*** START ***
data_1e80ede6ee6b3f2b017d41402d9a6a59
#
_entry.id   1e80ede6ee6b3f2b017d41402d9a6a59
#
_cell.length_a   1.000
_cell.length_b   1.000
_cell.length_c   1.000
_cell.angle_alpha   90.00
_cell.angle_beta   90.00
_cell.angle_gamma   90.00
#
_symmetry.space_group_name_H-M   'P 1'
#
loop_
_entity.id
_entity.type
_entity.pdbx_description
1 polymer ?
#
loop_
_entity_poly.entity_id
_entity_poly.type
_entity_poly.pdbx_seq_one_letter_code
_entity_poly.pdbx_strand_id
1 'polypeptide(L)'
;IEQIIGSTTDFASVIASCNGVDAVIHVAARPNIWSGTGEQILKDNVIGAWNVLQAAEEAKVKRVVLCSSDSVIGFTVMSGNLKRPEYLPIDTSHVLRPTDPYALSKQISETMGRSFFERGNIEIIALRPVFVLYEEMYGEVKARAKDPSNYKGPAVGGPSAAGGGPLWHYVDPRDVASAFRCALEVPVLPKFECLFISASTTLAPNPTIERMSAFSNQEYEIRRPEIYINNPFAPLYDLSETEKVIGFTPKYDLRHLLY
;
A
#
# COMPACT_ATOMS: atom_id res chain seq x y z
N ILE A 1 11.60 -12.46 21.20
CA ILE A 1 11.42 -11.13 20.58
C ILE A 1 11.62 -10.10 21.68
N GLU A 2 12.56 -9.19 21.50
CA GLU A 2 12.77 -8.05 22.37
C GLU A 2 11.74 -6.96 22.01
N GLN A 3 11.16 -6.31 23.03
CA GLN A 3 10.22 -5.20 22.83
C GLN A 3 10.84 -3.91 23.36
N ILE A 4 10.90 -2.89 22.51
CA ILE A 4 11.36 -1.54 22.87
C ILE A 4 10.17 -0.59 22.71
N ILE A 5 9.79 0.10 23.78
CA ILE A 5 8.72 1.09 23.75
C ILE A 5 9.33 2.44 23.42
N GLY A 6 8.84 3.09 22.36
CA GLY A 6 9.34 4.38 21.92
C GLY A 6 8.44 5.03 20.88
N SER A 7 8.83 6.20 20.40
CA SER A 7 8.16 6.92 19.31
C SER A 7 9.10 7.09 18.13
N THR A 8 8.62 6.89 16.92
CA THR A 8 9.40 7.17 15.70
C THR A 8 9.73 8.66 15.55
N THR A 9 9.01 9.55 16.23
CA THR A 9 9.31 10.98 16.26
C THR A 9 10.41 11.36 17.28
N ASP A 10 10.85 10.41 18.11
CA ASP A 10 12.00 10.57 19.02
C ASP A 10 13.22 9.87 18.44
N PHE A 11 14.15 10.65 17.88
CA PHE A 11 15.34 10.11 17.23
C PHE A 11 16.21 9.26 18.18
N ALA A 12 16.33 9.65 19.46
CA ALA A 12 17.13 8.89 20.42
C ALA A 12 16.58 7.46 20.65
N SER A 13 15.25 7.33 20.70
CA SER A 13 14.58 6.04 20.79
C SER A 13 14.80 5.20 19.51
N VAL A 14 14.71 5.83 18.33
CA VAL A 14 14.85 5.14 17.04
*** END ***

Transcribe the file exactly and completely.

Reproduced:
data_1e80ede6ee6b3f2b017d41402d9a6a59
#
_entry.id   1e80ede6ee6b3f2b017d41402d9a6a59
#
_cell.length_a   1.000
_cell.length_b   1.000
_cell.length_c   1.000
_cell.angle_alpha   90.00
_cell.angle_beta   90.00
_cell.angle_gamma   90.00
#
_symmetry.space_group_name_H-M   'P 1'
#
loop_
_entity.id
_entity.type
_entity.pdbx_description
1 polymer ?
#
loop_
_entity_poly.entity_id
_entity_poly.type
_entity_poly.pdbx_seq_one_letter_code
_entity_poly.pdbx_strand_id
1 'polypeptide(L)'
;IEQIIGSTTDFASVIASCNGVDAVIHVAARPNIWSGTGEQILKDNVIGAWNVLQAAEEAKVKRVVLCSSDSVIGFTVMSGNLKRPEYLPIDTSHVLRPTDPYALSKQISETMGRSFFERGNIEIIALRPVFVLYEEMYGEVKARAKDPSNYKGPAVGGPSAAGGGPLWHYVDPRDVASAFRCALEVPVLPKFECLFISASTTLAPNPTIERMSAFSNQEYEIRRPEIYINNPFAPLYDLSETEKVIGFTPKYDLRHLLY
;
A
#
# COMPACT_ATOMS: atom_id res chain seq x y z
N ILE A 1 11.60 -12.46 21.20
CA ILE A 1 11.42 -11.13 20.58
C ILE A 1 11.62 -10.10 21.68
N GLU A 2 12.56 -9.19 21.50
CA GLU A 2 12.77 -8.05 22.37
C GLU A 2 11.74 -6.96 22.01
N GLN A 3 11.16 -6.31 23.03
CA GLN A 3 10.22 -5.20 22.83
C GLN A 3 10.84 -3.91 23.36
N ILE A 4 10.90 -2.89 22.51
CA ILE A 4 11.36 -1.54 22.87
C ILE A 4 10.17 -0.59 22.71
N ILE A 5 9.79 0.10 23.78
CA ILE A 5 8.72 1.09 23.75
C ILE A 5 9.33 2.44 23.42
N GLY A 6 8.84 3.09 22.36
CA GLY A 6 9.34 4.38 21.92
C GLY A 6 8.44 5.03 20.88
N SER A 7 8.83 6.20 20.40
CA SER A 7 8.16 6.92 19.31
C SER A 7 9.10 7.09 18.13
N THR A 8 8.62 6.89 16.92
CA THR A 8 9.40 7.17 15.70
C THR A 8 9.73 8.66 15.55
N THR A 9 9.01 9.55 16.23
CA THR A 9 9.31 10.98 16.26
C THR A 9 10.41 11.36 17.28
N ASP A 10 10.85 10.41 18.11
CA ASP A 10 12.00 10.57 19.02
C ASP A 10 13.22 9.87 18.44
N PHE A 11 14.15 10.65 17.88
CA PHE A 11 15.34 10.11 17.23
C PHE A 11 16.21 9.26 18.18
N ALA A 12 16.33 9.65 19.46
CA ALA A 12 17.13 8.89 20.42
C ALA A 12 16.58 7.46 20.65
N SER A 13 15.25 7.33 20.70
CA SER A 13 14.58 6.04 20.79
C SER A 13 14.80 5.20 19.51
N VAL A 14 14.71 5.83 18.33
CA VAL A 14 14.85 5.14 17.04